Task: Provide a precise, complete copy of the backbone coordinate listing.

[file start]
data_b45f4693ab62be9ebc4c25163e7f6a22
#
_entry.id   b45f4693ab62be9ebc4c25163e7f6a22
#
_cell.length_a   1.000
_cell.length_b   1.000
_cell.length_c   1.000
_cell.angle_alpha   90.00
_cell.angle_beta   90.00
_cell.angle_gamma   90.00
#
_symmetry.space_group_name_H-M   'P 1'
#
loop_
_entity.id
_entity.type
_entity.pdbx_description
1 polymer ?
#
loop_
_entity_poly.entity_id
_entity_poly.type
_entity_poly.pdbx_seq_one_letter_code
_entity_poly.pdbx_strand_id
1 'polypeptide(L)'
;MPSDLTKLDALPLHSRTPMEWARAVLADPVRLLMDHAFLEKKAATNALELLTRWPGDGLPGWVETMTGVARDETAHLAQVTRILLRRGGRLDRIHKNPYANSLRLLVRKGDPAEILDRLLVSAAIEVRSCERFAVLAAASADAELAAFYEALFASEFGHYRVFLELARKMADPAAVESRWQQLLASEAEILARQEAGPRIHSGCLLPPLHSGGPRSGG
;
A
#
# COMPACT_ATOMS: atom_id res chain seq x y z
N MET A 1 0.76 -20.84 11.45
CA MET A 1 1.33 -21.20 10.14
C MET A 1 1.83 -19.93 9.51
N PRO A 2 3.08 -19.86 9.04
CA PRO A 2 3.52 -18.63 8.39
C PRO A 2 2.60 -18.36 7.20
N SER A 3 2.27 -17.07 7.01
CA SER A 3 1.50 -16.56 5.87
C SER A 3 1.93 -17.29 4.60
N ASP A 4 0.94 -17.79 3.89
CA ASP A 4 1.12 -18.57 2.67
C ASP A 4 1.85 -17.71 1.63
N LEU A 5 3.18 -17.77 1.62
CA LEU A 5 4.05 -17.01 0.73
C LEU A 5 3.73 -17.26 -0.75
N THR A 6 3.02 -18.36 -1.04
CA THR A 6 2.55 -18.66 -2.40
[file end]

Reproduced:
data_b45f4693ab62be9ebc4c25163e7f6a22
#
_entry.id   b45f4693ab62be9ebc4c25163e7f6a22
#
_cell.length_a   1.000
_cell.length_b   1.000
_cell.length_c   1.000
_cell.angle_alpha   90.00
_cell.angle_beta   90.00
_cell.angle_gamma   90.00
#
_symmetry.space_group_name_H-M   'P 1'
#
loop_
_entity.id
_entity.type
_entity.pdbx_description
1 polymer ?
#
loop_
_entity_poly.entity_id
_entity_poly.type
_entity_poly.pdbx_seq_one_letter_code
_entity_poly.pdbx_strand_id
1 'polypeptide(L)'
;MPSDLTKLDALPLHSRTPMEWARAVLADPVRLLMDHAFLEKKAATNALELLTRWPGDGLPGWVETMTGVARDETAHLAQVTRILLRRGGRLDRIHKNPYANSLRLLVRKGDPAEILDRLLVSAAIEVRSCERFAVLAAASADAELAAFYEALFASEFGHYRVFLELARKMADPAAVESRWQQLLASEAEILARQEAGPRIHSGCLLPPLHSGGPRSGG
;
A
#
# COMPACT_ATOMS: atom_id res chain seq x y z
N MET A 1 0.76 -20.84 11.45
CA MET A 1 1.33 -21.20 10.14
C MET A 1 1.83 -19.93 9.51
N PRO A 2 3.08 -19.86 9.04
CA PRO A 2 3.52 -18.63 8.39
C PRO A 2 2.60 -18.36 7.20
N SER A 3 2.27 -17.07 7.01
CA SER A 3 1.50 -16.56 5.87
C SER A 3 1.93 -17.29 4.60
N ASP A 4 0.94 -17.79 3.89
CA ASP A 4 1.12 -18.57 2.67
C ASP A 4 1.85 -17.71 1.63
N LEU A 5 3.18 -17.77 1.62
CA LEU A 5 4.05 -17.01 0.73
C LEU A 5 3.73 -17.26 -0.75
N THR A 6 3.02 -18.36 -1.04
CA THR A 6 2.55 -18.66 -2.40